Alabama has three petroleum refineries. One refinery is located near the Port of Mobile, one is in Tuscaloosa on the Black Warrior River, and one is in Atmore. These refineries have a combined capacity of about 120,000 barrels of crude oil per calendar day. The refineries produce feedstocks for chemical plants, specialty products, transportation fuels, and asphalt. Petroleum products made at Alabama's refineries are delivered to local and regional markets and are shipped by pipeline to states in the Northeast. Alabama receives additional petroleum products from Texas and Louisiana that are transported through the Colonial Pipeline and the Plantation Pipeline systems.

The majority of the petroleum consumed in Alabama is used as transportation fuels, particularly motor gasoline. Reformulated gasoline is not required in Alabama and most of the state can use conventional gasoline year round. Counties in the Birmingham, Alabama, area are required to use motor gasoline with a reduced volatility during the summer months.

Natural gas

Alabama produces natural gas both onshore and offshore in state waters. The state's annual natural gas production has declined from its peak in 1996, and Alabama currently contributes less than 1% to the nation's total natural gas production. More than half of Alabama's natural gas production comes from onshore wells, and more than two-thirds of the state's onshore natural gas production comes from coalbed methane—natural gas derived from coal seams. Alabama's coalbed methane wells are located in the Black Warrior Basin and in the Cahaba Basin. Overall, Alabama's proved reserves of natural gas have fallen to about one-fourth of their 1992 peak of 5.8 trillion cubic feet.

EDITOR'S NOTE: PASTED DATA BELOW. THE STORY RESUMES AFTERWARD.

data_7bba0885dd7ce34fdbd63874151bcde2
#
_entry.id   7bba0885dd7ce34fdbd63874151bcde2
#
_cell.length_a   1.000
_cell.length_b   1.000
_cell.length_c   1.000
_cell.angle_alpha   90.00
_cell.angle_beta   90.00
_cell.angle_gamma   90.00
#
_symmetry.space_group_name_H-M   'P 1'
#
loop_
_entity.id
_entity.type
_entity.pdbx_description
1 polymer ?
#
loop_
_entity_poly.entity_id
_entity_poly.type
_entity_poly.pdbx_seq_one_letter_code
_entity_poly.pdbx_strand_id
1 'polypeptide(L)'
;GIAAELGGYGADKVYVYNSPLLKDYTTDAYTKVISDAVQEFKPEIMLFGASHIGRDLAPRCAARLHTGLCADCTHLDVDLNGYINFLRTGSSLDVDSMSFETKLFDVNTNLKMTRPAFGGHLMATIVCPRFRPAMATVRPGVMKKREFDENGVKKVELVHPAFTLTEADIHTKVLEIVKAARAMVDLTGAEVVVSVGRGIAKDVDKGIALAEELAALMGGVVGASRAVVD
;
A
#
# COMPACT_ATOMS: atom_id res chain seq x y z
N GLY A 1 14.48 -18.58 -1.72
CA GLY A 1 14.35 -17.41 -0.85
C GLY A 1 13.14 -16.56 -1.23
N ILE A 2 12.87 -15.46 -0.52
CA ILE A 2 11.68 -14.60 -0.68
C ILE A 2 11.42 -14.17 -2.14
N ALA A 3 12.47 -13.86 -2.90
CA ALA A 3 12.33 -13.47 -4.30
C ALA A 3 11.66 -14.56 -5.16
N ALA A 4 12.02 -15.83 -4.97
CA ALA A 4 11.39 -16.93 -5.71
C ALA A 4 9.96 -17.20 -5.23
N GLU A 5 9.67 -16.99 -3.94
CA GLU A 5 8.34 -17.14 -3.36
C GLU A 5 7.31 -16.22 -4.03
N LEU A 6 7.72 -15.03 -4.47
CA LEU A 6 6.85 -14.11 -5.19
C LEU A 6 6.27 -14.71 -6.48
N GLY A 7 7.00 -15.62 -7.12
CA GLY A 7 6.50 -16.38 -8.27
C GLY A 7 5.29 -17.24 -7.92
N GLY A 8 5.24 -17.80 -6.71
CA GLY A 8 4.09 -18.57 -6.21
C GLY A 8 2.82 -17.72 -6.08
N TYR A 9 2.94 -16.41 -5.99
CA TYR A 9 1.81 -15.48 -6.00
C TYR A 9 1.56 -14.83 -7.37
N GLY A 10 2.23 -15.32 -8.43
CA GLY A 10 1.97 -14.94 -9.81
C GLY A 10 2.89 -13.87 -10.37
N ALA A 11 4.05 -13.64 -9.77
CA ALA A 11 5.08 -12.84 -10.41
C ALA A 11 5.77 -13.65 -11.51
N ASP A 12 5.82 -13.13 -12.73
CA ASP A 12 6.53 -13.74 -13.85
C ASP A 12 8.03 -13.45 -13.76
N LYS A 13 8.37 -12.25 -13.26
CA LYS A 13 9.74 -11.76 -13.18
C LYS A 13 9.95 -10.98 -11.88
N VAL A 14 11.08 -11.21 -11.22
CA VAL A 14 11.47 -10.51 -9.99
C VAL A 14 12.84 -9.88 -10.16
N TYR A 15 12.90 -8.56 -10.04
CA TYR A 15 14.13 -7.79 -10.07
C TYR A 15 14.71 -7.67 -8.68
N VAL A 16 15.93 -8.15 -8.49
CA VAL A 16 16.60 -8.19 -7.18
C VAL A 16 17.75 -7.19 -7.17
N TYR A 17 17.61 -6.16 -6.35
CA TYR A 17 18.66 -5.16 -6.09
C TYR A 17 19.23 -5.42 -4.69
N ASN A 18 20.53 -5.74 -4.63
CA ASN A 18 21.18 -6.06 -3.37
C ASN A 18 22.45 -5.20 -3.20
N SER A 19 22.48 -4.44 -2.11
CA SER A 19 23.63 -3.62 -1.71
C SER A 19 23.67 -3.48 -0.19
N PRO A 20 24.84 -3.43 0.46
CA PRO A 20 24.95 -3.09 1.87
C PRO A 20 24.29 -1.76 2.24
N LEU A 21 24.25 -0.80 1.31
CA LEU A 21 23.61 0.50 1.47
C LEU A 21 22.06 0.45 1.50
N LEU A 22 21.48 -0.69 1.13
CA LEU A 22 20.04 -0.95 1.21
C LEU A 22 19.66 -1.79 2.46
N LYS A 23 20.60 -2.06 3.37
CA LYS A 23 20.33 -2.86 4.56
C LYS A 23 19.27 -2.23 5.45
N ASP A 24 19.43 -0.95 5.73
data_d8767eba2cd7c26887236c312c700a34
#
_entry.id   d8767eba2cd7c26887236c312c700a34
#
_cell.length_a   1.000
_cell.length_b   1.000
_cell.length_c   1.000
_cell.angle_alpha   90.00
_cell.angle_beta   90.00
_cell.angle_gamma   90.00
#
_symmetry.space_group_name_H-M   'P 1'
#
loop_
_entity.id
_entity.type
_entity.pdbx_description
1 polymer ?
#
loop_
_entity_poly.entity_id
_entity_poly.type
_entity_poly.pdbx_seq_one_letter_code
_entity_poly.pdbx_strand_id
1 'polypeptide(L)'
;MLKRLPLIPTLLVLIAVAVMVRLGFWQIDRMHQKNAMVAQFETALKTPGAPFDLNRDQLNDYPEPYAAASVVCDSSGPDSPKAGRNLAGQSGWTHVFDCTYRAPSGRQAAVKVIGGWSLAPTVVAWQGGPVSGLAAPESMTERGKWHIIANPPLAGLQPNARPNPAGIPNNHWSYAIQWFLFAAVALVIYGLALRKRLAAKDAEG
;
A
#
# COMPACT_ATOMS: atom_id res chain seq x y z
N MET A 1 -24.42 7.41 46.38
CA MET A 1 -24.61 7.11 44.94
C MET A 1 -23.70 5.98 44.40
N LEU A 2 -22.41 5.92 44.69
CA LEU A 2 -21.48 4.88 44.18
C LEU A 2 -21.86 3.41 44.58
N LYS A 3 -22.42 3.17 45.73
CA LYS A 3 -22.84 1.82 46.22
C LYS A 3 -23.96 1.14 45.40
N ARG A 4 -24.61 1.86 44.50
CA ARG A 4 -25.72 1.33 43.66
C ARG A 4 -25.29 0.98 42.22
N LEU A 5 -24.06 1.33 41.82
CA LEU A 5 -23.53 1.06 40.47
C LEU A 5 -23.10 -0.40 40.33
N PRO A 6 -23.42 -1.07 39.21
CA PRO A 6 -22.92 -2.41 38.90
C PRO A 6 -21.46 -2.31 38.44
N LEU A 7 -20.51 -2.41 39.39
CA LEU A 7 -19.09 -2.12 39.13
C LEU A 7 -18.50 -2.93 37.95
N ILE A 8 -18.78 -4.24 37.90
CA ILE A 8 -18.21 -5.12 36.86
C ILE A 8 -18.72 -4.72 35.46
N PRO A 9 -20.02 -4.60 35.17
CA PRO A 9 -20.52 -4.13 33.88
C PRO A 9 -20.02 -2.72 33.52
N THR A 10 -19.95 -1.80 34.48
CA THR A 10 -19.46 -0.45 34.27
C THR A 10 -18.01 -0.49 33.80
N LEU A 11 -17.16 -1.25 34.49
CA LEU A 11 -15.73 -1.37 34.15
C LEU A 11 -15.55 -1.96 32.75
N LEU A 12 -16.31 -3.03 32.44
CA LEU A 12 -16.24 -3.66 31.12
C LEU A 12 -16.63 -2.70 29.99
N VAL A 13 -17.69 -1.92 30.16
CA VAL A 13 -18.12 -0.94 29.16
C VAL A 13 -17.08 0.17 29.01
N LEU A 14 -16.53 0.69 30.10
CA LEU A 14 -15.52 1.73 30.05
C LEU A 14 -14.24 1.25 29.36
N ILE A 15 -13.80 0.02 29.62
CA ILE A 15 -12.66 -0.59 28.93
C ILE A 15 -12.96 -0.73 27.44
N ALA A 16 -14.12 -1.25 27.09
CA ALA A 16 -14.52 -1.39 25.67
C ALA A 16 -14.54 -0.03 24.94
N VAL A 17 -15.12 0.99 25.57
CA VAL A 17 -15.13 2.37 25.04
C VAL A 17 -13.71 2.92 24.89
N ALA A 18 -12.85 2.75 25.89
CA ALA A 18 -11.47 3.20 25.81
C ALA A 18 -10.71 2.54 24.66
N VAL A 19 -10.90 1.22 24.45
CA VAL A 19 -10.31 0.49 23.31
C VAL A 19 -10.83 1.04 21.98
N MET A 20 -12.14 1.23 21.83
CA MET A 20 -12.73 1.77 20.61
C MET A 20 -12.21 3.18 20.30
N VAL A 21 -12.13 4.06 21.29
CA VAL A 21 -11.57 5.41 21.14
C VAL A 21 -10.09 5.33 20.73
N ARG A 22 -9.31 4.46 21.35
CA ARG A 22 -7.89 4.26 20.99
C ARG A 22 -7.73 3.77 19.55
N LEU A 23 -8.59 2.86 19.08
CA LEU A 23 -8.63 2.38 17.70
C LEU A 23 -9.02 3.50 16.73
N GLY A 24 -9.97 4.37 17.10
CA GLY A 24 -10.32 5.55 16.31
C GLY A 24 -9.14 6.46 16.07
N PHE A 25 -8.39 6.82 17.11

An increasing amount of the natural gas delivered to end-use customers in Alabama is going to the electric power sector, and, since 2007, that sector has been the largest natural gas-consuming sector in the state. The industrial sector consumes the second-largest amount. Although about 3 out of every 10 households use natural gas for heating, the residential sector uses less than one-tenth of the natural gas delivered to end-use customers, primarily because of the state's mild winters.


Mobile, Alabama is one of the largest U.S. coal ports, handling both imports and exports.

Coal has been mined commercially in Alabama for more than 150 years, and the state ranks 13th in total coal production and 5th in bituminous coal production among the states. Alabama produces large amounts of high-quality bituminous coal in the northern part of the state from both surface and underground mines. The majority of the coal produced in Alabama is exported. Mobile, Alabama, is among the top four seaports for exporting U.S. coal, most of which is bound for Europe and South America. In 2013, Mobile also was second only to Tampa, Florida, in coal imports. Most of the coal mined in Alabama for domestic sale is delivered by railroad, barge, and truck to electric power plants in the state. Some coal is also delivered to industrial facilities. Minor amounts are delivered to nearby states.

About three-fourths of the domestically produced coal consumed in Alabama comes from other states. Wyoming is the largest coal supplier. Coal is delivered to Alabama by railroad, river barge, and truck. Coal is also imported, mostly from Latin America. Electric power plants are the biggest consumers of coal in the state.